We are an interdisciplinary group with the underlying goal of understanding the health of free-
living wildlife and applying that knowledge for the purposes of sustainable subsistence use and
conservation of healthy ecosystems. The main body of our work focuses on understanding the impacts
of environmental perturbations (e.g., climate change and habitat disturbance) on animal health. We
engage directly with subsistence hunters and northern communities to identify emerging concerns and
to develop and implement practical and effective disease surveillance methodologies. We use field,
laboratory, and captive animal studies together with local knowledge and observations to document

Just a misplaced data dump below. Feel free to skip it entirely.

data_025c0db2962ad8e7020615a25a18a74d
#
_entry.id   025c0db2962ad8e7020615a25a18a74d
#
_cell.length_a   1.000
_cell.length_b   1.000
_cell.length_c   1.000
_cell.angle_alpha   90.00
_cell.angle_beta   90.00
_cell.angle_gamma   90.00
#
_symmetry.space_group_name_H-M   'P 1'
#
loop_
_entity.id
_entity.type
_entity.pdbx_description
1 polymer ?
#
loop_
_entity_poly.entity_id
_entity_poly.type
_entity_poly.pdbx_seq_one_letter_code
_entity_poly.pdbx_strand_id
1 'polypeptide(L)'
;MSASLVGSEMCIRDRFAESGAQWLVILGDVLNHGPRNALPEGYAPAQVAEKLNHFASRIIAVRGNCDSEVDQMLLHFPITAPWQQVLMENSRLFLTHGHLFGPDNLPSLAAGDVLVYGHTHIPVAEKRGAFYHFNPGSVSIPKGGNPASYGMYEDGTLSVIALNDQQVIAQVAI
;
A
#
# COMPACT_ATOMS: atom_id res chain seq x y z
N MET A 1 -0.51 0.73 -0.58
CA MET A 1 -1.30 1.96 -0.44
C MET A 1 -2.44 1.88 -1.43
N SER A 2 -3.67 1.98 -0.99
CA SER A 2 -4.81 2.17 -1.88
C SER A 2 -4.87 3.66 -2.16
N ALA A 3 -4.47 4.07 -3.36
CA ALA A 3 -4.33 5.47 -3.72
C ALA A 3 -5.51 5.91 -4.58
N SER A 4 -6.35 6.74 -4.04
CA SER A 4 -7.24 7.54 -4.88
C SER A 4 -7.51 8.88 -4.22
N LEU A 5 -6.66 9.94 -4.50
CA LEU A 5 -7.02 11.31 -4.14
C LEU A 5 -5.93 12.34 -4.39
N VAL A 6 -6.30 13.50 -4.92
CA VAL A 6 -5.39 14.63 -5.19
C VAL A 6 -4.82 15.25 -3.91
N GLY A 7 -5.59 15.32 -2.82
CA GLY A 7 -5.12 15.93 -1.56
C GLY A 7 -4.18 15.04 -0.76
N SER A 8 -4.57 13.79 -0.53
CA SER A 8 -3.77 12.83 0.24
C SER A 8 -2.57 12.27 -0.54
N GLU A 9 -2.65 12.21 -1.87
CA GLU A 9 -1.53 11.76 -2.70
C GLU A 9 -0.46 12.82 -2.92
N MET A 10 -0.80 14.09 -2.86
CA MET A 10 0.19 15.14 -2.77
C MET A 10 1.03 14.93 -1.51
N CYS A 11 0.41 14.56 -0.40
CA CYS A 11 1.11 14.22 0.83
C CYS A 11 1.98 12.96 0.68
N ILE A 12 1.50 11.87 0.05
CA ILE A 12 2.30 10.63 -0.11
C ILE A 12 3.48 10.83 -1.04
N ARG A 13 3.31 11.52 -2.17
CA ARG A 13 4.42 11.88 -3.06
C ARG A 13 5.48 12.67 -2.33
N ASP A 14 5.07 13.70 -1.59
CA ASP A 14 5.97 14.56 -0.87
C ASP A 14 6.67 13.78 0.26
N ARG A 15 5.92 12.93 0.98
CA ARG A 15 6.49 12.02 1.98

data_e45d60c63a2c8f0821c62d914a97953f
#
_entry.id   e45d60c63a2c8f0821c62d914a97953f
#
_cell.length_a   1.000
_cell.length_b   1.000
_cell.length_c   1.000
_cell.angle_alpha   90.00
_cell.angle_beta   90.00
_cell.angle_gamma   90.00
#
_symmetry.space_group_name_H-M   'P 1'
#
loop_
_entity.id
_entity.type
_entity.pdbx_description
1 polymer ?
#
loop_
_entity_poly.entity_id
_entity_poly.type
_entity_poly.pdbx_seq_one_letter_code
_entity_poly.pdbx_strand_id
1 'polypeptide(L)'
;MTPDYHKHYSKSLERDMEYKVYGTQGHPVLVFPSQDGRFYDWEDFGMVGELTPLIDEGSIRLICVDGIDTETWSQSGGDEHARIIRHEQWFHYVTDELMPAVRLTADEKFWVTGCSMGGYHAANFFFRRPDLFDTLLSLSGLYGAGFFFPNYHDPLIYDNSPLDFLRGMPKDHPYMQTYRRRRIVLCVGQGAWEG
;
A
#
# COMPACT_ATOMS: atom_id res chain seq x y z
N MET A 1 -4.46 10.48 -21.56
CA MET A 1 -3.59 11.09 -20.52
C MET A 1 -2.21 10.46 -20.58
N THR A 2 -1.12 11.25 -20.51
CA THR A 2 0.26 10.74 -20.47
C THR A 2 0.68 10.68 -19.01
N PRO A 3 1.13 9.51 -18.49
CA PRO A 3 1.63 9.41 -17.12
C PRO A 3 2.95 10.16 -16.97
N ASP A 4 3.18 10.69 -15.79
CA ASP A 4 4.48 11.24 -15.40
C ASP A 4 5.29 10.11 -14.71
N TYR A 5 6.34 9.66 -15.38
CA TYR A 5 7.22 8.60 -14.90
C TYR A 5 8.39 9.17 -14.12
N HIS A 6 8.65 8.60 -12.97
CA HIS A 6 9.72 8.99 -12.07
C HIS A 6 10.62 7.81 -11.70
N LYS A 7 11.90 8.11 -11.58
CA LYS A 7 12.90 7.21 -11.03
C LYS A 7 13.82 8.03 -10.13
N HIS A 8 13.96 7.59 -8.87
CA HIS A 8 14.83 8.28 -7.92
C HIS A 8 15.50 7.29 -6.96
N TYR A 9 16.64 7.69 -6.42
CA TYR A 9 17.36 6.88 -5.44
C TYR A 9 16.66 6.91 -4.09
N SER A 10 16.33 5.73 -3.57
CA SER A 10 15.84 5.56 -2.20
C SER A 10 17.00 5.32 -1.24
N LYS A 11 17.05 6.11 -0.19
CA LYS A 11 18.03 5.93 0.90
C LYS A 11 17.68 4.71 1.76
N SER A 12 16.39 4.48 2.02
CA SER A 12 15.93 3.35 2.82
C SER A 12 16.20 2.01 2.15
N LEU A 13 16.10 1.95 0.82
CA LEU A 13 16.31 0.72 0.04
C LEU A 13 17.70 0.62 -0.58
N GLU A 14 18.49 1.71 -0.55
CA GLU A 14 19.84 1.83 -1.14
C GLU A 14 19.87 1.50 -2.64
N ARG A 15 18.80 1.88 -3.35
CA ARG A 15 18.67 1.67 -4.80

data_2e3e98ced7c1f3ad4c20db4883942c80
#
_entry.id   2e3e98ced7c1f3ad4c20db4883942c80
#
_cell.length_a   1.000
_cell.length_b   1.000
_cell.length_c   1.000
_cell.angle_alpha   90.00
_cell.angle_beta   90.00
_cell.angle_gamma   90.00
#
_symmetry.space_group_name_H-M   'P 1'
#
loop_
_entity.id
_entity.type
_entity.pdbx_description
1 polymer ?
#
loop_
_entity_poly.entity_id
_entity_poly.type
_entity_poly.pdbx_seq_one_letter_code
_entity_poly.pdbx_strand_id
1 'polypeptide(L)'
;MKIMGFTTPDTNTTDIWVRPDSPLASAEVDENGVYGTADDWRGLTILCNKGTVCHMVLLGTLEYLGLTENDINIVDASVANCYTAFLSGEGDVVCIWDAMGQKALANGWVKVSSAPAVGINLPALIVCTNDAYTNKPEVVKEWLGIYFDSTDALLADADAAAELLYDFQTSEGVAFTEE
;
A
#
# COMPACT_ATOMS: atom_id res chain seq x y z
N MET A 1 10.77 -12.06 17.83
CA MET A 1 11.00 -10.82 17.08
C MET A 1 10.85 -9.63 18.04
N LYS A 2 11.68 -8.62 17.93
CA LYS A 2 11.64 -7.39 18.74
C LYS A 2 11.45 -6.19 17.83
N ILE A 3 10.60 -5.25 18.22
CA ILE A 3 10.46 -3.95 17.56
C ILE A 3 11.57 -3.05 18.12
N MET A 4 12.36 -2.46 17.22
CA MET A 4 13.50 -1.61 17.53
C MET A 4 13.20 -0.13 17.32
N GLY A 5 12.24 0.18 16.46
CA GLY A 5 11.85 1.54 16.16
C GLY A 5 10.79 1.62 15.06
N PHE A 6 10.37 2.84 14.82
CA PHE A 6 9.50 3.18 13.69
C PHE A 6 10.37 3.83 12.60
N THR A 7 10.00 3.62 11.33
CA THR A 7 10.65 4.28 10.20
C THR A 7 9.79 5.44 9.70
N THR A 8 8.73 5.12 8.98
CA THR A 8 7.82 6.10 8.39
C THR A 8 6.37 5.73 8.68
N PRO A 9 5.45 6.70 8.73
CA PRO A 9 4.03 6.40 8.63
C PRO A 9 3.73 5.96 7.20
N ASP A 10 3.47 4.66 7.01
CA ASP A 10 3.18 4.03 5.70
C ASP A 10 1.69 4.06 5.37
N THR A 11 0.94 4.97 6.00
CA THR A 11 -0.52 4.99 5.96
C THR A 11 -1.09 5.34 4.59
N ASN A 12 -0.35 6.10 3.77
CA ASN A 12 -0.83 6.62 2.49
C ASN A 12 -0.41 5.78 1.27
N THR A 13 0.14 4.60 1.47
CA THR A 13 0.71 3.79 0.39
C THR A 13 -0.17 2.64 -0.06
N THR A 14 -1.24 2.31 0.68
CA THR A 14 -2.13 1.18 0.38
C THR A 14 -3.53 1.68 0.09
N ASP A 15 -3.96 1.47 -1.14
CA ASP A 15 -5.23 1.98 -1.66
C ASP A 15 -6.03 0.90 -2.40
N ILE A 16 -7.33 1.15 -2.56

parasite biodiversity, understand disease dynamics, and develop empirically-based models to predict
transmission dynamics under changing environmental conditions.
Core to all of our activities is collaboration starting with the individual subsistence hunter and communities through to the wildlife management and conservation agencies. We believe strongly in knowledge translation and return to the community and all of our activities include components of community outreach.